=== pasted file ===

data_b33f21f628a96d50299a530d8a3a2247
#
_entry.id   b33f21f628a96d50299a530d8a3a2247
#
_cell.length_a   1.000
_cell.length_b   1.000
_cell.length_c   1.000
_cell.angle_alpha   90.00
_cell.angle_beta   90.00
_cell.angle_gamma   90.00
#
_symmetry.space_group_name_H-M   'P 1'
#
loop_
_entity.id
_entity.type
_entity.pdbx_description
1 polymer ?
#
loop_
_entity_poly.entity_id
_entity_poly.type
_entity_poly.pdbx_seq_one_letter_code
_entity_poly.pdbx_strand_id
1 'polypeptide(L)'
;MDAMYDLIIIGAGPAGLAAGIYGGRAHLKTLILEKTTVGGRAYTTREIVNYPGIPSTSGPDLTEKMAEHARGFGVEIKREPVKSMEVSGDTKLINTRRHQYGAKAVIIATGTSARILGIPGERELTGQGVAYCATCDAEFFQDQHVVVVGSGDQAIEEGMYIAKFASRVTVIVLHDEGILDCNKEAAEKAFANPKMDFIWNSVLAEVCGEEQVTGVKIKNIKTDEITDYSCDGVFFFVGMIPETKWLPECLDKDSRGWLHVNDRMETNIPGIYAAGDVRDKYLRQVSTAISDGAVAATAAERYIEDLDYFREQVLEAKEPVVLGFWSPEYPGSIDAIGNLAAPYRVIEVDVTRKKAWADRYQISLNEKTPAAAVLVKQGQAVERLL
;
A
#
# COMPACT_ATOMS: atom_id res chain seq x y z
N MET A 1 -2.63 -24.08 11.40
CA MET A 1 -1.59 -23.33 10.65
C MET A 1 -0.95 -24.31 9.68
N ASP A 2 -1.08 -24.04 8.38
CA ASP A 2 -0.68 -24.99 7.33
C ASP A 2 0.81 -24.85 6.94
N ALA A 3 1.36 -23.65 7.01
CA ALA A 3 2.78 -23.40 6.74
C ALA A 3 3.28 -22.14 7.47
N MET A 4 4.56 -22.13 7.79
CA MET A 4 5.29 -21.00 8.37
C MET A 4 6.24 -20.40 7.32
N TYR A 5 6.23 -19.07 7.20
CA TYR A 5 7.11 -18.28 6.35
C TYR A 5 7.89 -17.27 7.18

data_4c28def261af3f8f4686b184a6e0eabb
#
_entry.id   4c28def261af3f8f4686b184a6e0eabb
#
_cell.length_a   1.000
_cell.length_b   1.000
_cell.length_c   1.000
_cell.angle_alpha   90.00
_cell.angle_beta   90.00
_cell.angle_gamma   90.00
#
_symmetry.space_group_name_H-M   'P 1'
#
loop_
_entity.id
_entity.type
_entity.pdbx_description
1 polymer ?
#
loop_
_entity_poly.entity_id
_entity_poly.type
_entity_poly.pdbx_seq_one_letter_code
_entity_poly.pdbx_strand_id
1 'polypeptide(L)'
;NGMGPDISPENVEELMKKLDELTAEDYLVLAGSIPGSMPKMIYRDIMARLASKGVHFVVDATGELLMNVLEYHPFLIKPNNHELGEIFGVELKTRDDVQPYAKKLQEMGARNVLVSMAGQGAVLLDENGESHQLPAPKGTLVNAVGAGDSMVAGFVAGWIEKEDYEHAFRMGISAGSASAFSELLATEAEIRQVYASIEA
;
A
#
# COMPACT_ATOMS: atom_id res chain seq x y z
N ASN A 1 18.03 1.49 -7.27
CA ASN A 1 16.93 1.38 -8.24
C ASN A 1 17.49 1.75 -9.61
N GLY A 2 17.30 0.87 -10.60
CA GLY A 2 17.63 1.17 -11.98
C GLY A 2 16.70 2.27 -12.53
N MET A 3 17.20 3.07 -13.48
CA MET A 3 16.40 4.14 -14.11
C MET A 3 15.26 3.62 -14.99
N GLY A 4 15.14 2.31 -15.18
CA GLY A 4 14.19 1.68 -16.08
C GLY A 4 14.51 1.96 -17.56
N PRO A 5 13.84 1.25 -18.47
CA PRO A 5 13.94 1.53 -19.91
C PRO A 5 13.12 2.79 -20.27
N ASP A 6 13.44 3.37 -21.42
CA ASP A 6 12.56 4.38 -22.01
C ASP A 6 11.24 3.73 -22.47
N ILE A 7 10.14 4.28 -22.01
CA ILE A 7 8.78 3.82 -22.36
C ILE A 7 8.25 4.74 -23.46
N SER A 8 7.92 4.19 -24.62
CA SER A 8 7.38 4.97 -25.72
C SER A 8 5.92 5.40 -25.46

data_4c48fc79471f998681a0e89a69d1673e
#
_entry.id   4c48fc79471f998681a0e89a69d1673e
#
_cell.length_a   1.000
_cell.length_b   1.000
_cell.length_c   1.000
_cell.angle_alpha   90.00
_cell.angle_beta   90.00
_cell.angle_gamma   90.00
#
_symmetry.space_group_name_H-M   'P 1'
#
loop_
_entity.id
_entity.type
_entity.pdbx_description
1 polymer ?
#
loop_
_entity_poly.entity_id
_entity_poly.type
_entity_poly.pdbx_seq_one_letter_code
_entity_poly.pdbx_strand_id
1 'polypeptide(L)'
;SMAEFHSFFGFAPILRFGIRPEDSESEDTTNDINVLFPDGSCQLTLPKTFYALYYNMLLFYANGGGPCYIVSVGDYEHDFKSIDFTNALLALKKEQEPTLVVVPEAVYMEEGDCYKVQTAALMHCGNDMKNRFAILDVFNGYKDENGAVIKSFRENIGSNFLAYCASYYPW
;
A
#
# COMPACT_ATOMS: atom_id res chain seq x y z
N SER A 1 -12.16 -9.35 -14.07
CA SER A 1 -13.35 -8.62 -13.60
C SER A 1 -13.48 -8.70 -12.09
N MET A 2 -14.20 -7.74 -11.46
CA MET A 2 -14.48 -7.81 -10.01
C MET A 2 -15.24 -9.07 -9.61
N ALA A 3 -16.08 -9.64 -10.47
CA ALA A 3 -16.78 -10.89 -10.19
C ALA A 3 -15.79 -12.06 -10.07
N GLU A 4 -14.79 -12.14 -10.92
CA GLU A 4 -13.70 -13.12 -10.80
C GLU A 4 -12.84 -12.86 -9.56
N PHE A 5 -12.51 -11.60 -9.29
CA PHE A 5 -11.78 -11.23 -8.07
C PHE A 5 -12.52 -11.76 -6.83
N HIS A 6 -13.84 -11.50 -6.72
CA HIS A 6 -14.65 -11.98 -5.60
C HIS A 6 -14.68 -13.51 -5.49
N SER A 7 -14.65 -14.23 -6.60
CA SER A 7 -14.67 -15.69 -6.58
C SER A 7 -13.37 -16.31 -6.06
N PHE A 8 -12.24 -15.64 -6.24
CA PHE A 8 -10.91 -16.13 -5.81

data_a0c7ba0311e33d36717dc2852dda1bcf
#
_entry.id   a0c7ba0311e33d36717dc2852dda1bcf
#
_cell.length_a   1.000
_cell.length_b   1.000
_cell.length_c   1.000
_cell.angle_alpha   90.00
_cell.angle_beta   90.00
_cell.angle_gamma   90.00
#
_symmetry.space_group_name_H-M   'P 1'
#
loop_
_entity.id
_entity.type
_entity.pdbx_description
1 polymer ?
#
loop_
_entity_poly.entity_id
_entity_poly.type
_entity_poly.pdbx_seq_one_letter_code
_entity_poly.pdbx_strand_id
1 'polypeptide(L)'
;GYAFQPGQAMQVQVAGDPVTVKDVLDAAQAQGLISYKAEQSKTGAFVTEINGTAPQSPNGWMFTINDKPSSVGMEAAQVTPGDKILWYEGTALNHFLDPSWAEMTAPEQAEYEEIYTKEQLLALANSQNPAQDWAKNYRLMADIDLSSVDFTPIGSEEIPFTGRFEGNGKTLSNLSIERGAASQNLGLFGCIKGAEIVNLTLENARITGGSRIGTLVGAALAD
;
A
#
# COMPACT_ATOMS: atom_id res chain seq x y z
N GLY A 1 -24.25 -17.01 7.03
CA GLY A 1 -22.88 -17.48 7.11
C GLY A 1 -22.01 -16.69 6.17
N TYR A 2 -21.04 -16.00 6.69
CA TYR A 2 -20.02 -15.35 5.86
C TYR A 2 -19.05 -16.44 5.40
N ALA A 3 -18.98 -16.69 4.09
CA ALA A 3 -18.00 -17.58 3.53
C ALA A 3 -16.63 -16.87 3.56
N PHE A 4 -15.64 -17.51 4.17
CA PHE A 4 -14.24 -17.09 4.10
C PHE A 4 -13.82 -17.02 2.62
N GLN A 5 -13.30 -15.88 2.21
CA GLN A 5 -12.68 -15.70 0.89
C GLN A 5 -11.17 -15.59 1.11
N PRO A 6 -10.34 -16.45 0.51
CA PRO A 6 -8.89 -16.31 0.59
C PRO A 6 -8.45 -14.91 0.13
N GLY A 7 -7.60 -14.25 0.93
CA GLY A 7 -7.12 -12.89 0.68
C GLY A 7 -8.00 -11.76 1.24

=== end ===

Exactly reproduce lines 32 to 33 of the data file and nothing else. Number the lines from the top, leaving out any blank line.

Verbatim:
CA MET A 1 -1.59 -23.33 10.65
C MET A 1 -0.95 -24.31 9.68